And thanks to the flexibility in program design that the UWGB graduate school offered, Paula’s master’s program was modeled after a Masters in Public Health, including outbreak investigations and public health education.
“I began receiving requests to lecture in the community on such topics as Lyme disease, AIDS, and hepatitis B,” Paula asserts, “and one of those topics became my graduate thesis: ‘Hepatitis B in Healthcare…A Risk Analysis Approach to Determining Feasibility of a Vaccination Program.’’
Little did she know, but that thesis would lead Paula to influence national medical policy, namely at the Centers for Disease Control.
“I was able to combine school and work by conducting research in the hospital setting and although my thesis results — testing 202 employees at St.Vincent Hospital for possible inadvertent exposure to Hepatitis B through a needlestick — were not statistically significant, the administration decided, based on that sampling, to offer a vaccination program. One year later the Centers for Disease Control (CDC) mandated it nationally.”
Since her retirement, Paula has been a lecturer in the Learning in Retirement Program at UW-Green Bay, a community lecturer and a participant in health programs with the University Health Services, as well as completing a three-year term on the Alumni Association board as Vice-President, and member of the Executive Committee, Scholarships and Awards Committee, and Golf Outing Committee.
Ultimately, Paula admits that her UWGB experience — and its vital interdisciplinarity — was nothing short of transformative, both personally and in her community.
“My education at the University of Wisconsin-Green Bay transformed me from a general staff nurse to a researcher, epidemiologist, educator, patient advocate and contributing member of numerous healthcare and community committees and boards,” Paula insists. “Classes such as public speaking, geography, and a myriad of developmental psychology courses molded me into a confident healthcare professional who has expanded her boundaries beyond the walls of the university and into the Greater Green Bay community. I have had the opportunity to work with a variety of individuals at the university and in the community, and I am proud to be an alumna of the University of Wisconsin-Green Bay.”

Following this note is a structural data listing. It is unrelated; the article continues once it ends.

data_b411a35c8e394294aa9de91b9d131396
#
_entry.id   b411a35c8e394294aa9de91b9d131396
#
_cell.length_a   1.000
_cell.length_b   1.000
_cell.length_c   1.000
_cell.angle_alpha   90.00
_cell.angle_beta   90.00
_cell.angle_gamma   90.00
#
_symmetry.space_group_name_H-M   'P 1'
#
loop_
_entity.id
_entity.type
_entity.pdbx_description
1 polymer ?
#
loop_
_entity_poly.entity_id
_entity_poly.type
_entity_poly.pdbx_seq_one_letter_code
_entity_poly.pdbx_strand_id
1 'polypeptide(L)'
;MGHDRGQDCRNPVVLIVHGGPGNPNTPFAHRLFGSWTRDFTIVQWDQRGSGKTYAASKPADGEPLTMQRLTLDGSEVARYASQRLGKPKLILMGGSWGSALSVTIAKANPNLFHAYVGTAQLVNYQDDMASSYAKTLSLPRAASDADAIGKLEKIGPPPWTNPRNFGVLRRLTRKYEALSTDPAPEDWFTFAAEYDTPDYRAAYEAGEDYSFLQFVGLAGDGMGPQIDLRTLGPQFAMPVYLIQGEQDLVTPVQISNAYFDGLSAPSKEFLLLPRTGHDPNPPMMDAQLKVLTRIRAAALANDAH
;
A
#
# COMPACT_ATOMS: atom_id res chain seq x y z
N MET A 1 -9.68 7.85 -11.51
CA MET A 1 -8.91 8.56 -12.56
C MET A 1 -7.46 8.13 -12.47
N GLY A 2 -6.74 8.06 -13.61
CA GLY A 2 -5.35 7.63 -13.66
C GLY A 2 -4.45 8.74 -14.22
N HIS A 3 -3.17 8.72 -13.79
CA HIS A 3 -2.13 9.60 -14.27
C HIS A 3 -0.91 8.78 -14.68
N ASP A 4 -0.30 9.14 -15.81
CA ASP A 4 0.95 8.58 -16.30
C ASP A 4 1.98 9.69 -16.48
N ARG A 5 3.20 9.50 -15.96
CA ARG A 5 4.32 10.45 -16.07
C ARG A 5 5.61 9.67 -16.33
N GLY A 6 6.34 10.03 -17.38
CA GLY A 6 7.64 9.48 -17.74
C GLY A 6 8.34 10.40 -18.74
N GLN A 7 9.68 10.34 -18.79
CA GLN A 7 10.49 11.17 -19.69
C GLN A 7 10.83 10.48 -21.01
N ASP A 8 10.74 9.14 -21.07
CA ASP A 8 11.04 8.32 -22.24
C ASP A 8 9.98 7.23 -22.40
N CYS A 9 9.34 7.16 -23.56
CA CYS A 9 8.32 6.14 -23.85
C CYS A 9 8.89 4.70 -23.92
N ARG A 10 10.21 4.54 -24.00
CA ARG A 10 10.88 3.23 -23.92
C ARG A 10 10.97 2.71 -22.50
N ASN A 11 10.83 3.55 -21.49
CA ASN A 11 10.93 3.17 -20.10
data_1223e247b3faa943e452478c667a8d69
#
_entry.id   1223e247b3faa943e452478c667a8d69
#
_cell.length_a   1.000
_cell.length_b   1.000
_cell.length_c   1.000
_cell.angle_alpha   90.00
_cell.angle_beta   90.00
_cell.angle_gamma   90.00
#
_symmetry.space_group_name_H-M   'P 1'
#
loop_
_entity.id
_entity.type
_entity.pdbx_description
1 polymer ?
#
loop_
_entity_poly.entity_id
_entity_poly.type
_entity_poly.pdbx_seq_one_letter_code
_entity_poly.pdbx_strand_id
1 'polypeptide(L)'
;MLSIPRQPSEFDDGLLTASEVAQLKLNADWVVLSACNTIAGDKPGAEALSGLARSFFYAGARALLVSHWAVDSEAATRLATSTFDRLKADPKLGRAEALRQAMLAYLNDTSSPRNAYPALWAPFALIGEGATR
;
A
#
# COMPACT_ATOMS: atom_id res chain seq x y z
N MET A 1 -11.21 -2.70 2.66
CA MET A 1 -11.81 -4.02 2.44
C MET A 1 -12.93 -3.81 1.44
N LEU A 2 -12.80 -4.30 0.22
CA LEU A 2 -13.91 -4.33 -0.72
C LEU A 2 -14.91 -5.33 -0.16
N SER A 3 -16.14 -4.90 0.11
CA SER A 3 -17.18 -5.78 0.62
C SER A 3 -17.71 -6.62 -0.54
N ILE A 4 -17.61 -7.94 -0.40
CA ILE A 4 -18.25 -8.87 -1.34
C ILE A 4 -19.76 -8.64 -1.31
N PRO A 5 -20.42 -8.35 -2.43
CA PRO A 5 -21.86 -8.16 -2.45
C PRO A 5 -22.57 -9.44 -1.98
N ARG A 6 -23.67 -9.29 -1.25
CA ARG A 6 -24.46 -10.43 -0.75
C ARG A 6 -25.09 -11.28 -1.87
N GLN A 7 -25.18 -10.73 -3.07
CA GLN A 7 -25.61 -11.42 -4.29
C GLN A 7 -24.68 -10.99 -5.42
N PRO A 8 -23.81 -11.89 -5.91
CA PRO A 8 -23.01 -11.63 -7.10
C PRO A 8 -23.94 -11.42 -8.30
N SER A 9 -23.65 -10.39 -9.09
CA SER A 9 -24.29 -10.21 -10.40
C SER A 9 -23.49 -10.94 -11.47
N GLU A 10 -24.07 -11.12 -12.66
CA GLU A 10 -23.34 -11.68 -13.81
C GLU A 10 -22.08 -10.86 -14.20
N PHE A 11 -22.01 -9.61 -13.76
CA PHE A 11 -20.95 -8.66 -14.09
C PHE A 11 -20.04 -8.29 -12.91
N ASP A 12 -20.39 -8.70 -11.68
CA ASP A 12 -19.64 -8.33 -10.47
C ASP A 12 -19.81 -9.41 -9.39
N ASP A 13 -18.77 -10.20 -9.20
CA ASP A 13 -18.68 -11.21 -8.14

Name: Paula J. Fleurant
Grad Year: 1975, 1986
Major: Growth & Development, Environmental Science & Policy
Photo submitted by: Paula Fleurant
We’ve asked alumni to either share stories of how their lives were transformed by the UWGB experience or how they are making the world a better place with transformational work in their careers, homes, or volunteer experiences. As UWGB celebrates its 50th Anniversary, meet an alum each week who has experienced a “UW-Green Bay Transformation.” Stories were self-submitted and then edited by Zachary Taylor, a 2010 English Education graduate currently serving as Interim Associate Director of the Phuture Phoenix program.